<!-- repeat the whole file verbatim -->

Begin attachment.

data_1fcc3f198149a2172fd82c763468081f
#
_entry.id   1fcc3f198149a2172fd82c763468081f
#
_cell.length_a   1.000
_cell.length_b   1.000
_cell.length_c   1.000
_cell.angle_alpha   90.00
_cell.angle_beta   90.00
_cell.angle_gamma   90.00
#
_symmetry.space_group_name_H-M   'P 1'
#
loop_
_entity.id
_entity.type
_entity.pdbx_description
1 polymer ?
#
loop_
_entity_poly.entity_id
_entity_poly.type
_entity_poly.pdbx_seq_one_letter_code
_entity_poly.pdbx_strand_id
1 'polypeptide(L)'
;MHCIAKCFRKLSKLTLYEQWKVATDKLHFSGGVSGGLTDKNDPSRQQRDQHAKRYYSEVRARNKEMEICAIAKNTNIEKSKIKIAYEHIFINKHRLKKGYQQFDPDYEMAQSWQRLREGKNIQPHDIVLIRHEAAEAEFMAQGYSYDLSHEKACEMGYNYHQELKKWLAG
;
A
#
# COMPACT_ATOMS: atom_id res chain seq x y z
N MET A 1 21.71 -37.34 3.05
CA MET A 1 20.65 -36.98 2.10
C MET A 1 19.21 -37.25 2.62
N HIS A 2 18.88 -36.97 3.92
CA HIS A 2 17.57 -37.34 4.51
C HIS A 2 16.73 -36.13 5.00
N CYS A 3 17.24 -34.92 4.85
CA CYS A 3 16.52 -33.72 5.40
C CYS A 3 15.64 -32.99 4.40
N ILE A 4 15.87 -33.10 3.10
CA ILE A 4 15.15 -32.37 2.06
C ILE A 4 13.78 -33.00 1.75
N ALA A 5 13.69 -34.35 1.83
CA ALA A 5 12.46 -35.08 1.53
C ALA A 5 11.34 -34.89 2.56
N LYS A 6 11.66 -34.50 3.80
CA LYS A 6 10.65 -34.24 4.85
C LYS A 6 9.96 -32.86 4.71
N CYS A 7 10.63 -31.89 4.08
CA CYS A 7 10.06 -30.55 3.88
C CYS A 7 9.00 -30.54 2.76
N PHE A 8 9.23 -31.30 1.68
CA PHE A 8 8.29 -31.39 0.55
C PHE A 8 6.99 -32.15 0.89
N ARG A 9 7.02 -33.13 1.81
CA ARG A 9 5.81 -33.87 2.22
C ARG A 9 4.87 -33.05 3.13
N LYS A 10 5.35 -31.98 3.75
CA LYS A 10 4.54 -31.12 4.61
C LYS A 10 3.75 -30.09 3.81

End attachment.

data_1fcc3f198149a2172fd82c763468081f
#
_entry.id   1fcc3f198149a2172fd82c763468081f
#
_cell.length_a   1.000
_cell.length_b   1.000
_cell.length_c   1.000
_cell.angle_alpha   90.00
_cell.angle_beta   90.00
_cell.angle_gamma   90.00
#
_symmetry.space_group_name_H-M   'P 1'
#
loop_
_entity.id
_entity.type
_entity.pdbx_description
1 polymer ?
#
loop_
_entity_poly.entity_id
_entity_poly.type
_entity_poly.pdbx_seq_one_letter_code
_entity_poly.pdbx_strand_id
1 'polypeptide(L)'
;MHCIAKCFRKLSKLTLYEQWKVATDKLHFSGGVSGGLTDKNDPSRQQRDQHAKRYYSEVRARNKEMEICAIAKNTNIEKSKIKIAYEHIFINKHRLKKGYQQFDPDYEMAQSWQRLREGKNIQPHDIVLIRHEAAEAEFMAQGYSYDLSHEKACEMGYNYHQELKKWLAG
;
A
#
# COMPACT_ATOMS: atom_id res chain seq x y z
N MET A 1 21.71 -37.34 3.05
CA MET A 1 20.65 -36.98 2.10
C MET A 1 19.21 -37.25 2.62
N HIS A 2 18.88 -36.97 3.92
CA HIS A 2 17.57 -37.34 4.51
C HIS A 2 16.73 -36.13 5.00
N CYS A 3 17.24 -34.92 4.85
CA CYS A 3 16.52 -33.72 5.40
C CYS A 3 15.64 -32.99 4.40
N ILE A 4 15.87 -33.10 3.10
CA ILE A 4 15.15 -32.37 2.06
C ILE A 4 13.78 -33.00 1.75
N ALA A 5 13.69 -34.35 1.83
CA ALA A 5 12.46 -35.08 1.53
C ALA A 5 11.34 -34.89 2.56
N LYS A 6 11.66 -34.50 3.80
CA LYS A 6 10.65 -34.24 4.85
C LYS A 6 9.96 -32.86 4.71
N CYS A 7 10.63 -31.89 4.08
CA CYS A 7 10.06 -30.55 3.88
C CYS A 7 9.00 -30.54 2.76
N PHE A 8 9.23 -31.30 1.68
CA PHE A 8 8.29 -31.39 0.55
C PHE A 8 6.99 -32.15 0.89
N ARG A 9 7.02 -33.13 1.81
CA ARG A 9 5.81 -33.87 2.22
C ARG A 9 4.87 -33.05 3.13
N LYS A 10 5.35 -31.98 3.75
CA LYS A 10 4.54 -31.12 4.61
C LYS A 10 3.75 -30.09 3.81